Trump and Kim Jong Un meet in DMZ (demilitarised zone)
Trump and Kim Jong Un meet in DMZ (demilitarised zone) on Sunday. Image Credit: Screengrab

US President Donald Trump crossed the inter-Korean border to the north as he walked with North Korean leader Kim Jong Un in the Demilitarised Zone (DMZ), during a meeting on Sunday that was arranged through Trump's twitter post the previous day.

The meeting was historic: Trump became the first US president to set foot on North Korean soil, and the first to be arrange via Twitter.

Trump DMZ North Korea
US President Donald Trump steps into the northern side of the Military Demarcation Line that divides North and South Korea, as North Korea’s leader Kim Jong Un looks on. Photograph: Brendan Smialowski/AFP/Getty Images Image Credit: Brendan Smialowski/AFP/Getty Images

The meeting was also important as South Korean President Moon Jae-in, Kim and Trump held three-way talks on South Korean soil.

Good to see you again: Kim
At 3:44pm, the US president walked out of Freedom House, together with President Moon, towards the military demarcation line between South and North Korea, located between the two famous blue huts.

The North Korean leader Kim Jong Un, wearing his traditional Mao suit, was walking down the stairs towards him on the Northern side of the line.

At 3:45pm (local time), the two leaders shook hands over the concrete slab that forms the military demarcation line between South and North Korea.

“Good to see you again”, said Kim in English, adding that he would have “never expected” to see the US president “at this place”.

At 3:46pm, Trump crossed the line, becoming the first sitting US president to step into North Korea.

He then walked a few meters into the North together with Kim.

“Good progress, good progress”, he said as the two leaders crossed back to the South, where the two leaders held a bilateral meeting in The Freedom House on the South Korean side.

'Stepping across that line'

“I just want to say this is my honour,” said Trump. “Stepping across that line is a great honour, great progress has been made, great friendships have been made and this has been, in particular, a great friendship.”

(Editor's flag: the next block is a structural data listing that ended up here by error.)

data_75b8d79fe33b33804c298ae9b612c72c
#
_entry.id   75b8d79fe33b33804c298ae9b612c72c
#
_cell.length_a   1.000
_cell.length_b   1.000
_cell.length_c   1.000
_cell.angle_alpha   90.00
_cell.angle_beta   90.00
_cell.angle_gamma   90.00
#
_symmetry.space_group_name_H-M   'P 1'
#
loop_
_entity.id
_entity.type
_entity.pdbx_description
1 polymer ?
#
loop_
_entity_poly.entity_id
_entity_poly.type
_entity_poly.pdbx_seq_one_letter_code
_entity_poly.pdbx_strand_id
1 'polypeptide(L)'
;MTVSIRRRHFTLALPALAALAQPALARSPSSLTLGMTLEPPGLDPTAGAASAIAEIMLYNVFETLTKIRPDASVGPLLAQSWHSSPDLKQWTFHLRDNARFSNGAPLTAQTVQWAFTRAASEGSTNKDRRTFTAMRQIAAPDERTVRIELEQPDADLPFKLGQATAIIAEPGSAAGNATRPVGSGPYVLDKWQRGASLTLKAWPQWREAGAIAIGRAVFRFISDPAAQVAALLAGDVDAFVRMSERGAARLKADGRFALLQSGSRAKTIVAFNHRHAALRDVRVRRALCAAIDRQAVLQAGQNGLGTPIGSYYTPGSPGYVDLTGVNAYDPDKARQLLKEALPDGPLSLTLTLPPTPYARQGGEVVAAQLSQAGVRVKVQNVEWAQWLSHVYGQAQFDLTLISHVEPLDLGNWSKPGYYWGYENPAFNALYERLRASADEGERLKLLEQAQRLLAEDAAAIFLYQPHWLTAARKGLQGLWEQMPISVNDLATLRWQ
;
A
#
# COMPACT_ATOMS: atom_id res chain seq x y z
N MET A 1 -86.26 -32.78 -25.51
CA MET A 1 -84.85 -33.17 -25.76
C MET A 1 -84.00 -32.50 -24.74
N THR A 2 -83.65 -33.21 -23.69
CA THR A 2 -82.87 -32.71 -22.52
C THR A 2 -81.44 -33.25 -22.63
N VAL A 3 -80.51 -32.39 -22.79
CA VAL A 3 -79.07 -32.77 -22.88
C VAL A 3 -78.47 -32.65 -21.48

Trump has thanked Kim for being available to meet at such short notice, saying he called him up on Saturday.

“We met and we liked each other from day one, and that is very important.”

"I'll invite him to the White House right now," Trump said before shaking hands with Kim. "A lot of really positive things are happening," Trump said earlier. "Really positive."

In an unprecedented move, Trump invited Kim for a meeting via Twitter on Saturday, June 29. Trump also commented on the fact that, for the first time, people are hearing from Kim directly.

“You hear that voice, no one hears this voice, he doesn’t do press conferences.”

Trump said he thanks Kim for responding to his Twitter invitation to meet. “If he didn’t show up, the press was going to make me look very bad,” says Trump.

“If you look back two-and-a-half years, before I was president, it was a very very bad situation, a very dangerous situation for North Korea, South Korea, for the world. The relationship we have developed has been so much for so many people,” says Trump.

A screengab of the impromptu meeting between US President Donald Trump and North
A screengab of the impromptu meeting between US President Donald Trump and North Korean leader Kim Jong Un at the DMZ on Sunday, as livestreamed by Korean TV channel Arirang. Trump arranged the meeting on Saturday via a Twitter post. Image Credit: Screengrab

“Thank you for asking me to step over that line, I didn’t know if you were going to ask me to do that, I thought you might, but I was ready to do that if you asked.”

Trump called the meeting “very historic”.

'Good news nobody expects'

Kim, speaking through a translator, said: “The great relationship between President Trump and I, I don’t think if we didn’t have such a great relationship we could have organised this meeting in just a day. I would like to use this strong relationship to create more good news that nobody expects,” says Kim.

What is the DMZ
The Korean Demilitarised Zone (DMZ) is a strip of land running across the Korean Peninsula. It is a border barrier that divides the Korean Peninsula roughly in half. It is 250 kilometres (160 miles) long, and about 4 kilometres (2.5 miles) wide.

It was established by the provisions of the Korean Armistice Agreement to serve as a buffer zone between North Korea and South Korea.

DMZ was created by an agreement between North Korea, the People's Republic of China and the United Nations Command in 1953.

Kim confirmed he heard from Trump yesterday afternoon and wanted to meet him again.

Kim said: “I believe that meeting here, which is a symbol of division and a hostile past, I think meeting here, two countries that have a hostile past, we are showcasing to the world that we have a new present and we have a positive meeting going forward.”  

The Korea Demilitarised Zone (DMZ)
The Korea Demilitarised Zone (DMZ) was created by an agreement between North Korea, the People's Republic of China and the United Nations Command in 1953. Image Credit: Wikipedia